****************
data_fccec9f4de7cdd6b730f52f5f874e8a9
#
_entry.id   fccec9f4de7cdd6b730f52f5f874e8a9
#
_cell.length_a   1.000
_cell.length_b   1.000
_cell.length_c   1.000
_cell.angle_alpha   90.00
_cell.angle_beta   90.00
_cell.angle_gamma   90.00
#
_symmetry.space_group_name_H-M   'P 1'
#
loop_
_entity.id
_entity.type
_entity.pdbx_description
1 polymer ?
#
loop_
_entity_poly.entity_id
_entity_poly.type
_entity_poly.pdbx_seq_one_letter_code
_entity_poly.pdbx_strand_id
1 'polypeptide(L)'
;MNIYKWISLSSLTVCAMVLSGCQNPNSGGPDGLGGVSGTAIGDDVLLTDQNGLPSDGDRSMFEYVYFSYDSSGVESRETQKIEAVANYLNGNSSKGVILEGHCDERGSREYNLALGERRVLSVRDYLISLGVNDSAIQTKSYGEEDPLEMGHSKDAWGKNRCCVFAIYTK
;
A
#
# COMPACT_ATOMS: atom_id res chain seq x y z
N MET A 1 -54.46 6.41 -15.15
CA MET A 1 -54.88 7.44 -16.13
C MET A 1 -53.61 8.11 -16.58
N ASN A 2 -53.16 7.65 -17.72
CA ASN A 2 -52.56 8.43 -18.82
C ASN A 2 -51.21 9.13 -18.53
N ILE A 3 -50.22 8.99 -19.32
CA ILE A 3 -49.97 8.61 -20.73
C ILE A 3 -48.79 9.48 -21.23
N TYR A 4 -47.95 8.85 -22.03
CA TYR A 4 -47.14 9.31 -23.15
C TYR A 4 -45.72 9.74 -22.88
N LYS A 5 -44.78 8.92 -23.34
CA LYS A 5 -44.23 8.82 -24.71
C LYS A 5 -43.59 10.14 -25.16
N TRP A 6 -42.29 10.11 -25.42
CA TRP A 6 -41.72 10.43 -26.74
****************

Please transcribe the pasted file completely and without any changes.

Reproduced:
data_fccec9f4de7cdd6b730f52f5f874e8a9
#
_entry.id   fccec9f4de7cdd6b730f52f5f874e8a9
#
_cell.length_a   1.000
_cell.length_b   1.000
_cell.length_c   1.000
_cell.angle_alpha   90.00
_cell.angle_beta   90.00
_cell.angle_gamma   90.00
#
_symmetry.space_group_name_H-M   'P 1'
#
loop_
_entity.id
_entity.type
_entity.pdbx_description
1 polymer ?
#
loop_
_entity_poly.entity_id
_entity_poly.type
_entity_poly.pdbx_seq_one_letter_code
_entity_poly.pdbx_strand_id
1 'polypeptide(L)'
;MNIYKWISLSSLTVCAMVLSGCQNPNSGGPDGLGGVSGTAIGDDVLLTDQNGLPSDGDRSMFEYVYFSYDSSGVESRETQKIEAVANYLNGNSSKGVILEGHCDERGSREYNLALGERRVLSVRDYLISLGVNDSAIQTKSYGEEDPLEMGHSKDAWGKNRCCVFAIYTK
;
A
#
# COMPACT_ATOMS: atom_id res chain seq x y z
N MET A 1 -54.46 6.41 -15.15
CA MET A 1 -54.88 7.44 -16.13
C MET A 1 -53.61 8.11 -16.58
N ASN A 2 -53.16 7.65 -17.72
CA ASN A 2 -52.56 8.43 -18.82
C ASN A 2 -51.21 9.13 -18.53
N ILE A 3 -50.22 8.99 -19.32
CA ILE A 3 -49.97 8.61 -20.73
C ILE A 3 -48.79 9.48 -21.23
N TYR A 4 -47.95 8.85 -22.03
CA TYR A 4 -47.14 9.31 -23.15
C TYR A 4 -45.72 9.74 -22.88
N LYS A 5 -44.78 8.92 -23.34
CA LYS A 5 -44.23 8.82 -24.71
C LYS A 5 -43.59 10.14 -25.16
N TRP A 6 -42.29 10.11 -25.42
CA TRP A 6 -41.72 10.43 -26.74